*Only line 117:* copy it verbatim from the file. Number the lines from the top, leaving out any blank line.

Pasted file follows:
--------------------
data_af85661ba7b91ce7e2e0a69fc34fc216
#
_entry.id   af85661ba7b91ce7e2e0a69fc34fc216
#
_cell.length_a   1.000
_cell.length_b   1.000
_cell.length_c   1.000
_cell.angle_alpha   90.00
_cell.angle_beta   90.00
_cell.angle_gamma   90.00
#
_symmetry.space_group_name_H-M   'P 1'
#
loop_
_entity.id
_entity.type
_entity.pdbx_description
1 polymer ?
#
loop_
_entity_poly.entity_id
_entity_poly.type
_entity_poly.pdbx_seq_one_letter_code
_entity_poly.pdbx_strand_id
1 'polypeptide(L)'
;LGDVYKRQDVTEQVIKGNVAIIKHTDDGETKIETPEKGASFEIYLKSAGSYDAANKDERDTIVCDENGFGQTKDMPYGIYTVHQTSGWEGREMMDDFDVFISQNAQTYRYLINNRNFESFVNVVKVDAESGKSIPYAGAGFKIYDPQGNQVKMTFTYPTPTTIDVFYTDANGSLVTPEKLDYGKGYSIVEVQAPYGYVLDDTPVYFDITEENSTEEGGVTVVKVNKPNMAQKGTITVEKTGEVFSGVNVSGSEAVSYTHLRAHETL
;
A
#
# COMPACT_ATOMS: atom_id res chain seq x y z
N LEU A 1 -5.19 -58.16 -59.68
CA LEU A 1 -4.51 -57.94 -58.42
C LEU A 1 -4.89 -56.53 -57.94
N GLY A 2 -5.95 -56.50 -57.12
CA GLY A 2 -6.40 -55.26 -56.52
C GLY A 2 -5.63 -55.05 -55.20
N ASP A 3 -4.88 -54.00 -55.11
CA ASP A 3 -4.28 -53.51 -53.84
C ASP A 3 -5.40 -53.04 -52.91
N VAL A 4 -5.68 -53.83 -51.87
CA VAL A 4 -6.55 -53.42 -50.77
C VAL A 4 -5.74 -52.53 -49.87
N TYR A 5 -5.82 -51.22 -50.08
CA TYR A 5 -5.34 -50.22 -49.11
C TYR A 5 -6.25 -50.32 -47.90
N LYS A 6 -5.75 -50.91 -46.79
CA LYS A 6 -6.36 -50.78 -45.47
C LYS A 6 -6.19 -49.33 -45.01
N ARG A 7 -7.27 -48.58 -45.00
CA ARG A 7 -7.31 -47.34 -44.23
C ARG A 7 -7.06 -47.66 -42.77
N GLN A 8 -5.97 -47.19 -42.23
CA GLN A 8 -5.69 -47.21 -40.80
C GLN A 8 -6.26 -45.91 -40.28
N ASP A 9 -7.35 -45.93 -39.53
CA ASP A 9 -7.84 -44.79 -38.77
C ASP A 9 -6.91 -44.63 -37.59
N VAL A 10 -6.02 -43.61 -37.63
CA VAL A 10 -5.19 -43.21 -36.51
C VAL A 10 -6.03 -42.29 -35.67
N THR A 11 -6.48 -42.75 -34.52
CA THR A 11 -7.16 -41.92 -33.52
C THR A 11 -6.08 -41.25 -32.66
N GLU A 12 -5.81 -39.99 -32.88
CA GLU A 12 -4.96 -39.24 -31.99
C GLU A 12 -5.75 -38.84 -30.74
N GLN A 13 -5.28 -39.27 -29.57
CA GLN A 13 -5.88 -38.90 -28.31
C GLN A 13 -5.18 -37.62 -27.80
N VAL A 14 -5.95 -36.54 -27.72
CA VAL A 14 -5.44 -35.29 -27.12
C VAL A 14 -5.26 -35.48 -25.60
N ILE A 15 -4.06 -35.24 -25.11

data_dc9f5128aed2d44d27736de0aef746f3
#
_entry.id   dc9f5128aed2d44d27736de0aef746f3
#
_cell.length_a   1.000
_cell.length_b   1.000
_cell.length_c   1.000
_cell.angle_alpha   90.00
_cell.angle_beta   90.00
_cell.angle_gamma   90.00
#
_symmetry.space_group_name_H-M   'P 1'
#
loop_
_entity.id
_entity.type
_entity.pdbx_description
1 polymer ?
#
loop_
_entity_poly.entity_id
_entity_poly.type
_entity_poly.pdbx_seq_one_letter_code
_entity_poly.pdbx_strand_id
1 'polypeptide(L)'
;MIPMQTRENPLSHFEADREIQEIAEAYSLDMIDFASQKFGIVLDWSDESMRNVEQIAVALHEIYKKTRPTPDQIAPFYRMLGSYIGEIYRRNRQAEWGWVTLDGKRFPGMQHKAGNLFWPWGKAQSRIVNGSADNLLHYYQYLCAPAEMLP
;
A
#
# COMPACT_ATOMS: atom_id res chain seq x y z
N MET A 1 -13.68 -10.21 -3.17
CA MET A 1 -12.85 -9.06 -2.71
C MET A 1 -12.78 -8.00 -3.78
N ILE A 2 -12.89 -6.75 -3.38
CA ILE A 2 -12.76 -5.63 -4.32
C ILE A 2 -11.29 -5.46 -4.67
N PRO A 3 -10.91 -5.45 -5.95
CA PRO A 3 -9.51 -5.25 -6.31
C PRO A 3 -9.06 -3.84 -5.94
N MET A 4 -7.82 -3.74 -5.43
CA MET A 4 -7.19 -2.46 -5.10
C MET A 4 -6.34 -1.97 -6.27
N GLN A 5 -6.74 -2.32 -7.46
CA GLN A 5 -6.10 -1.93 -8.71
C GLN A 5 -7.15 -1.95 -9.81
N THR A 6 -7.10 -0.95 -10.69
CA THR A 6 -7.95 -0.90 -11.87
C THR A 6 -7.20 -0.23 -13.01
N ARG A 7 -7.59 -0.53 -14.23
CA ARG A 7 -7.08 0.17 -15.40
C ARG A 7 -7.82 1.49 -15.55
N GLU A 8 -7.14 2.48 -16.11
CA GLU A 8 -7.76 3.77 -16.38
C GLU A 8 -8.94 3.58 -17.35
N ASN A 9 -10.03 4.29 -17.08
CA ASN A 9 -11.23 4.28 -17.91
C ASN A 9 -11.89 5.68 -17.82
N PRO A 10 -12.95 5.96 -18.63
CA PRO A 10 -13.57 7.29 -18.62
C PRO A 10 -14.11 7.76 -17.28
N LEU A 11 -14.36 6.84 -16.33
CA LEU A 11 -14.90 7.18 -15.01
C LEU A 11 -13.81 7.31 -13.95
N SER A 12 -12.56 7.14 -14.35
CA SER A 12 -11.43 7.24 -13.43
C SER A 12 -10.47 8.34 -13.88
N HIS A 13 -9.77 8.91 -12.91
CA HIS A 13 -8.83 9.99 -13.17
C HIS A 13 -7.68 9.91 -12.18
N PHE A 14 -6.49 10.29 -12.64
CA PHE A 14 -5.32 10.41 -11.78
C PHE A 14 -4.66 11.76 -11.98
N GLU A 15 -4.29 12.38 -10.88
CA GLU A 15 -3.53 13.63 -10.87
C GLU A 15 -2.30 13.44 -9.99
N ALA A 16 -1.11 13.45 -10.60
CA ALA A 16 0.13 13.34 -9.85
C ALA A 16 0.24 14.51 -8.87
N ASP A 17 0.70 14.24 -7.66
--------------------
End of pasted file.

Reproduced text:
CA GLN A 5 -6.10 -1.93 -8.71